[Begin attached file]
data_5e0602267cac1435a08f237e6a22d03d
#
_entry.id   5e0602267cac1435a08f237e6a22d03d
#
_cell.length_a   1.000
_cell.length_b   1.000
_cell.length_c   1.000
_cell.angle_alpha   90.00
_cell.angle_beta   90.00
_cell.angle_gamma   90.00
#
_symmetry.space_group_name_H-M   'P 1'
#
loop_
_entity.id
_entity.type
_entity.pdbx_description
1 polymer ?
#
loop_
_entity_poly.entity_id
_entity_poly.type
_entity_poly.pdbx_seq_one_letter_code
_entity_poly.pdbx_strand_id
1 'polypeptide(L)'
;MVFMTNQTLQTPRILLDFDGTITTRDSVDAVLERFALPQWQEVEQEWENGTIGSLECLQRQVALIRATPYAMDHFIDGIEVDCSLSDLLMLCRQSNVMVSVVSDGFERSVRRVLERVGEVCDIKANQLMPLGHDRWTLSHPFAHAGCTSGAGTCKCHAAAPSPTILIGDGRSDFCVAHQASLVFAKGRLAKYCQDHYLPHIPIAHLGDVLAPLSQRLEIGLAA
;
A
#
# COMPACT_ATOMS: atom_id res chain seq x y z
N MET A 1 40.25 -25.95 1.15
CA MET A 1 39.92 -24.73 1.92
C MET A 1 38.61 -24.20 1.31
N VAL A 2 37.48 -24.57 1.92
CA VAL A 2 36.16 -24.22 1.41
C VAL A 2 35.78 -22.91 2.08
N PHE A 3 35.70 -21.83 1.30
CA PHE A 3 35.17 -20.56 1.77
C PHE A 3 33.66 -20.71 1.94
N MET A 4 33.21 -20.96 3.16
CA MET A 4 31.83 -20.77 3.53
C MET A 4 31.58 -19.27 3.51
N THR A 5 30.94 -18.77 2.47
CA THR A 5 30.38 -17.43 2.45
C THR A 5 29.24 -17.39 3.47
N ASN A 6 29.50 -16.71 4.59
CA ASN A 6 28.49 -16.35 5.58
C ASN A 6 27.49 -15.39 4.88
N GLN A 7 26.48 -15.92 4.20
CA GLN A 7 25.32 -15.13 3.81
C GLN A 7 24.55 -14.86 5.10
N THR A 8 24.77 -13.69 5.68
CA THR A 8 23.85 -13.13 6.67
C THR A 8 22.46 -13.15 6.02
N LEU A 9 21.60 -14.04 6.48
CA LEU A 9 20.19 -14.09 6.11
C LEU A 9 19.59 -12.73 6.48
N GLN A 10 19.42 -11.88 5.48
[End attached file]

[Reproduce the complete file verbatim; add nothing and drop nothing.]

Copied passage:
data_5e0602267cac1435a08f237e6a22d03d
#
_entry.id   5e0602267cac1435a08f237e6a22d03d
#
_cell.length_a   1.000
_cell.length_b   1.000
_cell.length_c   1.000
_cell.angle_alpha   90.00
_cell.angle_beta   90.00
_cell.angle_gamma   90.00
#
_symmetry.space_group_name_H-M   'P 1'
#
loop_
_entity.id
_entity.type
_entity.pdbx_description
1 polymer ?
#
loop_
_entity_poly.entity_id
_entity_poly.type
_entity_poly.pdbx_seq_one_letter_code
_entity_poly.pdbx_strand_id
1 'polypeptide(L)'
;MVFMTNQTLQTPRILLDFDGTITTRDSVDAVLERFALPQWQEVEQEWENGTIGSLECLQRQVALIRATPYAMDHFIDGIEVDCSLSDLLMLCRQSNVMVSVVSDGFERSVRRVLERVGEVCDIKANQLMPLGHDRWTLSHPFAHAGCTSGAGTCKCHAAAPSPTILIGDGRSDFCVAHQASLVFAKGRLAKYCQDHYLPHIPIAHLGDVLAPLSQRLEIGLAA
;
A
#
# COMPACT_ATOMS: atom_id res chain seq x y z
N MET A 1 40.25 -25.95 1.15
CA MET A 1 39.92 -24.73 1.92
C MET A 1 38.61 -24.20 1.31
N VAL A 2 37.48 -24.57 1.92
CA VAL A 2 36.16 -24.22 1.41
C VAL A 2 35.78 -22.91 2.08
N PHE A 3 35.70 -21.83 1.30
CA PHE A 3 35.17 -20.56 1.77
C PHE A 3 33.66 -20.71 1.94
N MET A 4 33.21 -20.96 3.16
CA MET A 4 31.83 -20.77 3.53
C MET A 4 31.58 -19.27 3.51
N THR A 5 30.94 -18.77 2.47
CA THR A 5 30.38 -17.43 2.45
C THR A 5 29.24 -17.39 3.47
N ASN A 6 29.50 -16.71 4.59
CA ASN A 6 28.49 -16.35 5.58
C ASN A 6 27.49 -15.39 4.88
N GLN A 7 26.48 -15.92 4.20
CA GLN A 7 25.32 -15.13 3.81
C GLN A 7 24.55 -14.86 5.10
N THR A 8 24.77 -13.69 5.68
CA THR A 8 23.85 -13.13 6.67
C THR A 8 22.46 -13.15 6.02
N LEU A 9 21.60 -14.04 6.48
CA LEU A 9 20.19 -14.09 6.11
C LEU A 9 19.59 -12.73 6.48
N GLN A 10 19.42 -11.88 5.48